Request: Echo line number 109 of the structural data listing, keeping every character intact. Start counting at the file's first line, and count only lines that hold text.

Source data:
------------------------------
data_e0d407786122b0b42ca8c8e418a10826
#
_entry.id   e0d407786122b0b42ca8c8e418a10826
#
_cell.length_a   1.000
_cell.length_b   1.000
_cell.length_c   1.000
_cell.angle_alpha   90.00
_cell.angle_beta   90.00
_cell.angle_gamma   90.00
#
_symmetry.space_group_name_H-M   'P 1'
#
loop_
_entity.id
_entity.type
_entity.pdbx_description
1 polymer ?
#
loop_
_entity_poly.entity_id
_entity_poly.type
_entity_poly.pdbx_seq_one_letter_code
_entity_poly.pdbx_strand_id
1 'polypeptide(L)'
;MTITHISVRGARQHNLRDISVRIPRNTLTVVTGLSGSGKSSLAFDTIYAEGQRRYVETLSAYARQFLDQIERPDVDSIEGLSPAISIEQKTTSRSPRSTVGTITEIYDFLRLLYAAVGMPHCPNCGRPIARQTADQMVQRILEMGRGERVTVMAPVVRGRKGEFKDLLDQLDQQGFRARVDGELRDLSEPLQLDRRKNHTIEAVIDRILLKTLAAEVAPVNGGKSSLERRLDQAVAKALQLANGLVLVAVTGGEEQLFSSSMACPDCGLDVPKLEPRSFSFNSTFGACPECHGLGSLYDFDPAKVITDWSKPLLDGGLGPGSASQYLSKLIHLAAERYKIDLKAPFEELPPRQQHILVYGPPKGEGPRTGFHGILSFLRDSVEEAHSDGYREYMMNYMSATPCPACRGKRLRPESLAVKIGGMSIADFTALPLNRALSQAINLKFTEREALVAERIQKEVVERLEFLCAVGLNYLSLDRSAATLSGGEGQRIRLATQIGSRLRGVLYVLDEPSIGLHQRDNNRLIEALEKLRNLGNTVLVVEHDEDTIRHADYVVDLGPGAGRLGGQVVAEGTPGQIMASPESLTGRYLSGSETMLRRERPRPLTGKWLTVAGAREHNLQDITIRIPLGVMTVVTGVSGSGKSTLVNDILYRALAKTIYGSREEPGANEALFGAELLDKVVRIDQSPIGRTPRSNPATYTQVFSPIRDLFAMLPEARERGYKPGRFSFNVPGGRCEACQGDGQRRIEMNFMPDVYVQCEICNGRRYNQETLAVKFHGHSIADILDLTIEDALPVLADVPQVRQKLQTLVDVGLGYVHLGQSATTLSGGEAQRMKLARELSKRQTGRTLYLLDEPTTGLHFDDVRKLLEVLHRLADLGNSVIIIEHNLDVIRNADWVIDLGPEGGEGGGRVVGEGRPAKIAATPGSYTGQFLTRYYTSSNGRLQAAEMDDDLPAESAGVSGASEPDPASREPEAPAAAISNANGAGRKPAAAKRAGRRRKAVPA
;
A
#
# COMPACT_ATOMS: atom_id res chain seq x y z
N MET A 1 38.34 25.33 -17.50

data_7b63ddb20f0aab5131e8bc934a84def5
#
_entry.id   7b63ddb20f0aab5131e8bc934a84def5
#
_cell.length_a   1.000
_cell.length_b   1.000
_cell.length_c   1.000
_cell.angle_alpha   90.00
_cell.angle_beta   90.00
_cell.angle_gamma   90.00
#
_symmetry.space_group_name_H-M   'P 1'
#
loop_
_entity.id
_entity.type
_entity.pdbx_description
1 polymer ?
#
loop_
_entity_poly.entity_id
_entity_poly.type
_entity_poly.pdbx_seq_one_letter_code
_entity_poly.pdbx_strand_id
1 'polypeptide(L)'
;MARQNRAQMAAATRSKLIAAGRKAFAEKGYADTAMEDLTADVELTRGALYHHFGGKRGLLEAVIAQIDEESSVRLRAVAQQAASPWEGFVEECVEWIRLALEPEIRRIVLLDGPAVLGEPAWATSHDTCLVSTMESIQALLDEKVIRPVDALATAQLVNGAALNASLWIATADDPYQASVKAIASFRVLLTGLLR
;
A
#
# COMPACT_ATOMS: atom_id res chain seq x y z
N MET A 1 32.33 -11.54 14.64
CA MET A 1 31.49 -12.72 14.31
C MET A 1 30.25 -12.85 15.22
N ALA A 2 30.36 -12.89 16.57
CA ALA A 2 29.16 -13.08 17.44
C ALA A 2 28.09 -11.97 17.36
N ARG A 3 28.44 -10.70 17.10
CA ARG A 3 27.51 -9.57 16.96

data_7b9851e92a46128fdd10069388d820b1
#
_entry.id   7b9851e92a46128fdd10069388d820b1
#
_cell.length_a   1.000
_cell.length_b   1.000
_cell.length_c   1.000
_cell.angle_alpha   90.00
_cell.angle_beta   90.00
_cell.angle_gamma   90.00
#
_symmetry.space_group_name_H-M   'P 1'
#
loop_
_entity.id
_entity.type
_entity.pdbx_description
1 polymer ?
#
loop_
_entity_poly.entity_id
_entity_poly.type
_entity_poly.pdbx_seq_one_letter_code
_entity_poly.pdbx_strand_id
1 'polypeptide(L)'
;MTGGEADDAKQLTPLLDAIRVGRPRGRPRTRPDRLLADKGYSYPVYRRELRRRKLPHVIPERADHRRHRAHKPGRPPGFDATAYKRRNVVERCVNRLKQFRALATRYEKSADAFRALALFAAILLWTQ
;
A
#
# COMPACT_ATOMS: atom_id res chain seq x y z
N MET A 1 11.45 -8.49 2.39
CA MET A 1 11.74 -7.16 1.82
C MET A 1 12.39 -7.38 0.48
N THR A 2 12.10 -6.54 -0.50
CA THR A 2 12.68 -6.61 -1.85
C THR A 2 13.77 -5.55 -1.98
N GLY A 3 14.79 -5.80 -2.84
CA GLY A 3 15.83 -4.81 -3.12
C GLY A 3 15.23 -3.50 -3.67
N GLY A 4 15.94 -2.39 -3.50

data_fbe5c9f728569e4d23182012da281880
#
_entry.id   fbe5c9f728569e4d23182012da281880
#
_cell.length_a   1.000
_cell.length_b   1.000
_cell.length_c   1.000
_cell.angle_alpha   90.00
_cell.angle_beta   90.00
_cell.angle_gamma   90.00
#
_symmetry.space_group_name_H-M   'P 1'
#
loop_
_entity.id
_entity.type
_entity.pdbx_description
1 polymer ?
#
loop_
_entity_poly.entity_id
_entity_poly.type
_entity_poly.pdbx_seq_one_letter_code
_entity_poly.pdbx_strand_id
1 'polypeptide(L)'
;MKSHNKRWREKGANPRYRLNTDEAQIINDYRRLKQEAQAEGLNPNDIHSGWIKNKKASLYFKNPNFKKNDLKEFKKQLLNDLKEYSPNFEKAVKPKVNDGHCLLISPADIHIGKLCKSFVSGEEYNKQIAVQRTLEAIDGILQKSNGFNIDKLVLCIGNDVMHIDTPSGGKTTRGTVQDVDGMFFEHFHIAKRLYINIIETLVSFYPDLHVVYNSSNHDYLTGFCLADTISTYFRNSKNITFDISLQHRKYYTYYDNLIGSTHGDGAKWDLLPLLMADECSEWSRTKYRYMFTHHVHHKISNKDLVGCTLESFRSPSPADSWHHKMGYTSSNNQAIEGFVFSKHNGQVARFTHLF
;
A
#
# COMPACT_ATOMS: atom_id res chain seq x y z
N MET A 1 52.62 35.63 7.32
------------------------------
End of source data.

N GLY A 4 15.94 -2.39 -3.50